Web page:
* The Greeks referred to the faculty of touch as the "haptic" sense.
Quantitative analysis is the foundation on which logic, science and reason stand. So great is our dependency on quantitative analysis that when something doesn't make sense we refer to the numbers. Numbers are seen as the unbiased validation of truth. Our faith in numbers is the basis of testing intelligence, of calculating progress, of creating economic models. The Number can tell you if you are happy or not, it can detect if you are lying or telling the truth. It can even pronounce you mentally insane. We strengthen our arguments by backing it up with numbers because everyone trusts the number. We measure success by numbers. And if the numbers don't add up, we attribute that to human error. The Supremacy of the Number even allows us to predict and control chaos and the unknown. It enables us to see into the future.
The abstract power of the Number is felt most tangibly in Economics. Today, Chaos Math and Game Theory are commonly applied to predict the Stock Market, the World Economy, Inflation, Employment, the GDP and even Poker Games (which a lot of people take quite seriously). In fact, Game Theory originated as a model to predict results in a Poker Game.
The first political applications of Game Theory are traced back to the paranoia of the Cold War years. In the late fifties it was used, at the Rand Corporation, to play out different scenarios of nuclear war and how to avert it. Simple quantitative models of human nature were drawn, based on radars that monitored Soviet activity, fed into a computer and then used by strategists to predict Soviet behavior and decide US policy. It was the first step to believing that we could incorporate the enemy into our own thinking. We could harness the power of the Number and mathematically predict how we and our enemy would play on a set of known and unknown rules.
But underlying Game Theory was a dark vision of human beings. That we were driven only by self-interest and constantly distrustful of those around us. One mathematician at Rand, John Nash (who entered pop culture through the film A Beautiful Mind) set out to show that this dark vision was not just applicable to the Cold War but could be used to create stability in all of Human Society. To prove his thesis, he invented a series of cruel games, the most famous of which he called "Fuck You Buddy".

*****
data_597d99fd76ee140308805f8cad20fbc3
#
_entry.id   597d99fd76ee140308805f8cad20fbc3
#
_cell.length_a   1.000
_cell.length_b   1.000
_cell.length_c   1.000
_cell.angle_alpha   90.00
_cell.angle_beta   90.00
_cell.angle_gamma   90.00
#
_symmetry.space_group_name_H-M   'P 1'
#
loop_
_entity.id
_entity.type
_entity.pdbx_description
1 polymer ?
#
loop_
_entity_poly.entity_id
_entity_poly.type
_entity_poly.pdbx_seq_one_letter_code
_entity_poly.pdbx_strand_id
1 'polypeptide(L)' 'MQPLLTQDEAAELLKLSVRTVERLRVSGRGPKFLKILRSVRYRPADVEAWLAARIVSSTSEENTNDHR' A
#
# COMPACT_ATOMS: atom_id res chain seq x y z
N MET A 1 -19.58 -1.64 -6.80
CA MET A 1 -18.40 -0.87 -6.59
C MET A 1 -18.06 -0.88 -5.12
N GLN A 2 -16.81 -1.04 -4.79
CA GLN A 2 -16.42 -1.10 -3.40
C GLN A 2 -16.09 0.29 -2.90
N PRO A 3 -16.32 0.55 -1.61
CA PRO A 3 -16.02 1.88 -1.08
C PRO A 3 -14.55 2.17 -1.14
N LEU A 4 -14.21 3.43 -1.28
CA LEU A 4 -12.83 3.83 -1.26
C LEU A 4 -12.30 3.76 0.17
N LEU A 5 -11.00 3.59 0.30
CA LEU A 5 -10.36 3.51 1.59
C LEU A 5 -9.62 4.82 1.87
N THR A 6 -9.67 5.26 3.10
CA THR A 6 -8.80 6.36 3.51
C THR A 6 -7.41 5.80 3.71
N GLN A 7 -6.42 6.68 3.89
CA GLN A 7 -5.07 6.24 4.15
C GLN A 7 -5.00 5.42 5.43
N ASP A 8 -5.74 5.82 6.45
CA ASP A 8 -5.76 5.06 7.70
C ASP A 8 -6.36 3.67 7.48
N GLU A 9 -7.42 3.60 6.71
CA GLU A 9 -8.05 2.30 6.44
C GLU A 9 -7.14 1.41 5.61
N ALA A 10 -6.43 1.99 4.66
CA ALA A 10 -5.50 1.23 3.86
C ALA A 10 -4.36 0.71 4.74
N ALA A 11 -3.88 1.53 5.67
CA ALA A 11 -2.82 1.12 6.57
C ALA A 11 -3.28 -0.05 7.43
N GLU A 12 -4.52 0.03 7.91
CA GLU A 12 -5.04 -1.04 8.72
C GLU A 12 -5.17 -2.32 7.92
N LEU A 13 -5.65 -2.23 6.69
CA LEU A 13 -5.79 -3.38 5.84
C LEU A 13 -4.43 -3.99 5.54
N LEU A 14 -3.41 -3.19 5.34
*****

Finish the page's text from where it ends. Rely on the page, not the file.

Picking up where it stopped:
Last week I caught a discussion on NDTV's new program "Uncommon Ground". The discussion was between Medha Patkar and Anand Mahindra. Since Medha Patkar is rarely interviewed on television, my interest was piqued. Having met both Medha Patkar and Anand Mahindra I also knew where they'd be coming from. The discussion was going to focus on land acquisition for Special Economic Zones.
The show was mediated by Rohini Nilekani who, I thought, looked inexperienced, clueless and a terrible head-bobbing anchor hosting a children's program. At least she doesn't suffer from the high-pitched yelling syndrome that seems to have infected most Indian TV presenters thanks to Barkha Dutt and Rajdeep Sardesai. But that's another story. Maybe Rohini will improve over time. She should check out Zeinab Badawi, Bill Moyers or even the bubbly Mishal Husain to get some ideas on anchoring such a program.
The guests, both Medha Patkar and Anand Mahindra came across as intelligent and did not resort to a yelling contest which was refreshing. I was quite impressed with Anand Mahindra. He was articulate, sincere and made a pledge on behalf of the Mahindra group, stating on record:
"...if there is any question where any farmer does not want to part with their land, I am telling you, Mahindra and Mahindra will not go [forward] with it [the acquisition of land]."